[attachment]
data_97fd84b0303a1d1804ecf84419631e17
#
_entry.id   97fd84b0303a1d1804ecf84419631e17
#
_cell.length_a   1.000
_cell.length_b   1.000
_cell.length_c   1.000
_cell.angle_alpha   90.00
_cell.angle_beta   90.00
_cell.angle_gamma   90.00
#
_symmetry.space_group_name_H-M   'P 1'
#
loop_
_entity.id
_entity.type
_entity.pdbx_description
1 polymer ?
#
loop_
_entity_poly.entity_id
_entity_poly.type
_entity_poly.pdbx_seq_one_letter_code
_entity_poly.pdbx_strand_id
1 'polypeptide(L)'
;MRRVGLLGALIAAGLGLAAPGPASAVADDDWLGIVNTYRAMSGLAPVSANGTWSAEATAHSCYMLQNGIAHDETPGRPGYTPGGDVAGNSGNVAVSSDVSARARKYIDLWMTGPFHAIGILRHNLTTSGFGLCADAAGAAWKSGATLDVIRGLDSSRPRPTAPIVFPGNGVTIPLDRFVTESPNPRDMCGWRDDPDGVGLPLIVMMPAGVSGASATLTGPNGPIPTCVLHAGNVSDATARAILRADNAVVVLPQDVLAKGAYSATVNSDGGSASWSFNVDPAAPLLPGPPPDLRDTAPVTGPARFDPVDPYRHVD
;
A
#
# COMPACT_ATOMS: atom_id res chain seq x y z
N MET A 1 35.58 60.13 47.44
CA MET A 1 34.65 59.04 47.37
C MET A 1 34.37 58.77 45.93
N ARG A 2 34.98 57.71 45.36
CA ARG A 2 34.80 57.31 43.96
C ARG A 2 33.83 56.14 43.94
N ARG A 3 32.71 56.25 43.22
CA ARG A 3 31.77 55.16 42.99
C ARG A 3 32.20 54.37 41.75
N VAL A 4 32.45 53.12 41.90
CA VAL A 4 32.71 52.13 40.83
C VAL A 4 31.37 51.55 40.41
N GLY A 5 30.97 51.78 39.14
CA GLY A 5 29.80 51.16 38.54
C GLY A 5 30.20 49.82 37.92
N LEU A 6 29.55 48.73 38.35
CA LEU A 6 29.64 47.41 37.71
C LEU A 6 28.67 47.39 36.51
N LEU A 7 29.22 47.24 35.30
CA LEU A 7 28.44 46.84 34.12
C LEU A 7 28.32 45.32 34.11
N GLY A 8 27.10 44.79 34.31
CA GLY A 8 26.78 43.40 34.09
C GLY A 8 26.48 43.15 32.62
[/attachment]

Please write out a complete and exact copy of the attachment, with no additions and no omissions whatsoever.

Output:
data_97fd84b0303a1d1804ecf84419631e17
#
_entry.id   97fd84b0303a1d1804ecf84419631e17
#
_cell.length_a   1.000
_cell.length_b   1.000
_cell.length_c   1.000
_cell.angle_alpha   90.00
_cell.angle_beta   90.00
_cell.angle_gamma   90.00
#
_symmetry.space_group_name_H-M   'P 1'
#
loop_
_entity.id
_entity.type
_entity.pdbx_description
1 polymer ?
#
loop_
_entity_poly.entity_id
_entity_poly.type
_entity_poly.pdbx_seq_one_letter_code
_entity_poly.pdbx_strand_id
1 'polypeptide(L)'
;MRRVGLLGALIAAGLGLAAPGPASAVADDDWLGIVNTYRAMSGLAPVSANGTWSAEATAHSCYMLQNGIAHDETPGRPGYTPGGDVAGNSGNVAVSSDVSARARKYIDLWMTGPFHAIGILRHNLTTSGFGLCADAAGAAWKSGATLDVIRGLDSSRPRPTAPIVFPGNGVTIPLDRFVTESPNPRDMCGWRDDPDGVGLPLIVMMPAGVSGASATLTGPNGPIPTCVLHAGNVSDATARAILRADNAVVVLPQDVLAKGAYSATVNSDGGSASWSFNVDPAAPLLPGPPPDLRDTAPVTGPARFDPVDPYRHVD
;
A
#
# COMPACT_ATOMS: atom_id res chain seq x y z
N MET A 1 35.58 60.13 47.44
CA MET A 1 34.65 59.04 47.37
C MET A 1 34.37 58.77 45.93
N ARG A 2 34.98 57.71 45.36
CA ARG A 2 34.80 57.31 43.96
C ARG A 2 33.83 56.14 43.94
N ARG A 3 32.71 56.25 43.22
CA ARG A 3 31.77 55.16 42.99
C ARG A 3 32.20 54.37 41.75
N VAL A 4 32.45 53.12 41.90
CA VAL A 4 32.71 52.13 40.83
C VAL A 4 31.37 51.55 40.41
N GLY A 5 30.97 51.78 39.14
CA GLY A 5 29.80 51.16 38.54
C GLY A 5 30.20 49.82 37.92
N LEU A 6 29.55 48.73 38.35
CA LEU A 6 29.64 47.41 37.71
C LEU A 6 28.67 47.39 36.51
N LEU A 7 29.22 47.24 35.30
CA LEU A 7 28.44 46.84 34.12
C LEU A 7 28.32 45.32 34.11
N GLY A 8 27.10 44.79 34.31
CA GLY A 8 26.78 43.40 34.09
C GLY A 8 26.48 43.15 32.62